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Economics Weekly - Is the UK recession deepening? Weekly economic data preview - Focus on G20 summit, ECB rate decision and US employment report

Economics Weekly - 30 March 2009

 

Is the UK recession deepening?

 

Not only is the UK economy in recession but there are few signs that the situation is improving. Final estimates for Q4 2008 show that output fell by 1.6% in the quarter and was 2% lower than in the year

before, the largest drop in output since 1980 Q2. In fact, economic data so far in Q1 2009 suggests that the downward momentum has gathered pace and that the fall in gdp in the current quarter is likely to be even larger than in Q4 2008. We look for gdp to contract by about 1¾% in the current quarter, to

take annual gdp growth to its slowest pace since the 1980s downturn. We look at recent monthly economic data for clues as to whether this gloomy outlook is a fair assessment of recent trends.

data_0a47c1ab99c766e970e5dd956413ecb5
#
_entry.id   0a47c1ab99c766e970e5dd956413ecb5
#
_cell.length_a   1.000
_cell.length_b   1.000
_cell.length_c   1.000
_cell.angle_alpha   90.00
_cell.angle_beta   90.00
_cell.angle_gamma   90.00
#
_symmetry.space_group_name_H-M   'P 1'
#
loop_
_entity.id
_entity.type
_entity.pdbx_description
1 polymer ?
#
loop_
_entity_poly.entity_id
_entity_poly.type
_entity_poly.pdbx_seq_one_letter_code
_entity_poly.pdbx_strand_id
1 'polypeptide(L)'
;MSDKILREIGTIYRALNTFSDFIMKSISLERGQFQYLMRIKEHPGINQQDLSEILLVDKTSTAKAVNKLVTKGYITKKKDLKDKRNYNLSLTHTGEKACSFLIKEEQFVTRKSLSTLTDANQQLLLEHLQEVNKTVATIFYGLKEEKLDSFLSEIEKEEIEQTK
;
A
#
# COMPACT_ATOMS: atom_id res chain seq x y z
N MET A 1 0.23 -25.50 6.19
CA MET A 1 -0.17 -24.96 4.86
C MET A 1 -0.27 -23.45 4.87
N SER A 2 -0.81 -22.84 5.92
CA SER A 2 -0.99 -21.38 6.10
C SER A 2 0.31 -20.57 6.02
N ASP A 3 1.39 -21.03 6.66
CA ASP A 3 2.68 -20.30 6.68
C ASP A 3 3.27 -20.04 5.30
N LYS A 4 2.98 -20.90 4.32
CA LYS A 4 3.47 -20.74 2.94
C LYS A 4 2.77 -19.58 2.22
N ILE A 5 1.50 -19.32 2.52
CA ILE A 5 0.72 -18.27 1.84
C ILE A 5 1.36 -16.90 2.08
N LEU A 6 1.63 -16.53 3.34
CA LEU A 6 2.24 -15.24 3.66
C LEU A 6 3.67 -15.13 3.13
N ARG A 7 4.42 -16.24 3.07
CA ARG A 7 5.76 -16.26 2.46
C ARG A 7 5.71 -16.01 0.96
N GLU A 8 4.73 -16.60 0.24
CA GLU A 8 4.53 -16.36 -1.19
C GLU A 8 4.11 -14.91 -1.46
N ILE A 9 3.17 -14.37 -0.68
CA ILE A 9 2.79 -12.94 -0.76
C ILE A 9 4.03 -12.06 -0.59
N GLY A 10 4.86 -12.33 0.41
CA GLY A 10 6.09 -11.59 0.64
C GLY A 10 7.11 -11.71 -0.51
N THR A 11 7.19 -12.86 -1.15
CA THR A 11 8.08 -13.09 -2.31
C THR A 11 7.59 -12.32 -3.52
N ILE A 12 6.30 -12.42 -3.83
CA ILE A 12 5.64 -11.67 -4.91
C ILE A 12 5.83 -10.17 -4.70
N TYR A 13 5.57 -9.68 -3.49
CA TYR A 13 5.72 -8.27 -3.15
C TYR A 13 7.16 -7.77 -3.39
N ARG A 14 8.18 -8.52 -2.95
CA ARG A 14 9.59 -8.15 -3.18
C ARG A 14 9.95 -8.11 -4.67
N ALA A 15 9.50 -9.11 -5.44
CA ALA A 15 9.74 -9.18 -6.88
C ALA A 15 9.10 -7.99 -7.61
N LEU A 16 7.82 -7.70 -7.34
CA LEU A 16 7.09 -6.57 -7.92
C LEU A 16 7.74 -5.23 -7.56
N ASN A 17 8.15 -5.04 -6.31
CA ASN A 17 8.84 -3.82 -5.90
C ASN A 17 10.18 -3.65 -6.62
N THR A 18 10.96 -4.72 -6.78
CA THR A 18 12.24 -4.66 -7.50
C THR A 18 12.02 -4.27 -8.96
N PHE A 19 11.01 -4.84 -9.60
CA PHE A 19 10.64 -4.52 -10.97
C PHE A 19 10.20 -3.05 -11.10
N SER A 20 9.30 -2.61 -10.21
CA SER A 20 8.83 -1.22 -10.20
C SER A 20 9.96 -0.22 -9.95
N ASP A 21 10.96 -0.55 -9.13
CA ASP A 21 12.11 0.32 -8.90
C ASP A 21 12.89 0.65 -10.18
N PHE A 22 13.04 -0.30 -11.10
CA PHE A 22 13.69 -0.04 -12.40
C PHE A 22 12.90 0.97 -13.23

Whilst the manufacturing sector has borne the brunt of the downward adjustment so far, the retail and services sectors are not immune…

Manufacturing survey data in the past month suggest that sharp cuts in inventories and production are not yet over. Chart a shows that while annual volume retail sales growth still remains positive, manufacturing output is falling by an annual rate that is in double figures. The latest CBI survey of output expectations amongst UK firms was the weakest since the survey started in 1975, and suggests that the pace of the fall in output is not yet slackening, see chart b. Purchasing managers’ surveys are equally downbeat, with the manufacturing, services and construction surveys all showing that activity is well below the key 50 level and so output in each sector is contracting. A composite of these surveys shows that economic growth has further to fall before stabilising, see chart c. In fact, the fall in economic output implied by the composite index is almost bang in line with our latest projection, which is that UK growth contracts by 3.8% this year. Such a fall would leave the peak to trough drop in UK economic output in line with or worse than the 1980s recession rather than the 1990s downturn.